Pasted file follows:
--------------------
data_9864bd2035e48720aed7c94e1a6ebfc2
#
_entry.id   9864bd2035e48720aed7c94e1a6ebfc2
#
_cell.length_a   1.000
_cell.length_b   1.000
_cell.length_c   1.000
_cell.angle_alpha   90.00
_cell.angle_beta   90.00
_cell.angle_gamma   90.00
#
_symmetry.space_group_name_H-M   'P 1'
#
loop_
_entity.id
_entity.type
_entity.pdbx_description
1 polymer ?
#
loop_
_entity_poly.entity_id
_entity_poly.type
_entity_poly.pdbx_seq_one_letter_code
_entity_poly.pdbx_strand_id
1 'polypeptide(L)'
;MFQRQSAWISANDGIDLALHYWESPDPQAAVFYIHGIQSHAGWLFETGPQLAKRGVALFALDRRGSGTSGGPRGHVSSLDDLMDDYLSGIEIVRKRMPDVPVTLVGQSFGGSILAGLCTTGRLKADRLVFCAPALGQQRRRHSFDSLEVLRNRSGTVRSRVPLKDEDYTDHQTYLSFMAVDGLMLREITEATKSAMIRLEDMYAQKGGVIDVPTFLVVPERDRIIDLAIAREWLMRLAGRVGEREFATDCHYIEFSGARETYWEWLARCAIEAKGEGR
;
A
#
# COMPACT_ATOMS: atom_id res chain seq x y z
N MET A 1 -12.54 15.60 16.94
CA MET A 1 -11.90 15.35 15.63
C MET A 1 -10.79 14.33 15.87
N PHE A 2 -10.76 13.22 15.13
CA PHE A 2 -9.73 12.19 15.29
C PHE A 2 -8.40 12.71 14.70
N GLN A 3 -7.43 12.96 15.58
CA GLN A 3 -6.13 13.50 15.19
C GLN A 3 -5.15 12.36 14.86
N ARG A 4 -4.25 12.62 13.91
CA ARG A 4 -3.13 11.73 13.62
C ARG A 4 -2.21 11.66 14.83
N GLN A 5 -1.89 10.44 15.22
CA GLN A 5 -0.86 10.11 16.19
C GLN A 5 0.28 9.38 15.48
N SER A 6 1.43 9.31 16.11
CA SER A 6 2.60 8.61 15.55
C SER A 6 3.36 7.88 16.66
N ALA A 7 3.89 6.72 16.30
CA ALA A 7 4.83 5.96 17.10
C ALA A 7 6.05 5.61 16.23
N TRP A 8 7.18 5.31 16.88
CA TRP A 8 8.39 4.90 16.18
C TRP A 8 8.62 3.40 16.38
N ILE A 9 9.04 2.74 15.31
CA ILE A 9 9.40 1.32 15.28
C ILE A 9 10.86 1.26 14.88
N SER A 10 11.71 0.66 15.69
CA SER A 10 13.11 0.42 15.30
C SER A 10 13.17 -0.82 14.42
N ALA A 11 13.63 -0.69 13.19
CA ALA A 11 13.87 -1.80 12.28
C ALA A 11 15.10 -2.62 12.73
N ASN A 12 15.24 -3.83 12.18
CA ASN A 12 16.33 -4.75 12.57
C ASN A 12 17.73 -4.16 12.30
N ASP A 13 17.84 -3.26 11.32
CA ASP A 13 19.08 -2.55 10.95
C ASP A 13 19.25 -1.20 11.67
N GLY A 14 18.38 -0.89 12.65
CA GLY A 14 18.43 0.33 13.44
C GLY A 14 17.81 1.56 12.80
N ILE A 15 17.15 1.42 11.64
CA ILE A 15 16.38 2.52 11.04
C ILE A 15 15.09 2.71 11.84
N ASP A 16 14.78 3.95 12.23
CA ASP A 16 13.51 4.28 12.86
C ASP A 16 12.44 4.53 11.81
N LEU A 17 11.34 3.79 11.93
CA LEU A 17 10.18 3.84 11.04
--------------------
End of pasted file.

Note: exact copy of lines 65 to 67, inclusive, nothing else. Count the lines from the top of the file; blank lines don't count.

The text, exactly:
CA ASN A 12 16.33 -4.75 12.57
C ASN A 12 17.73 -4.16 12.30
N ASP A 13 17.84 -3.26 11.32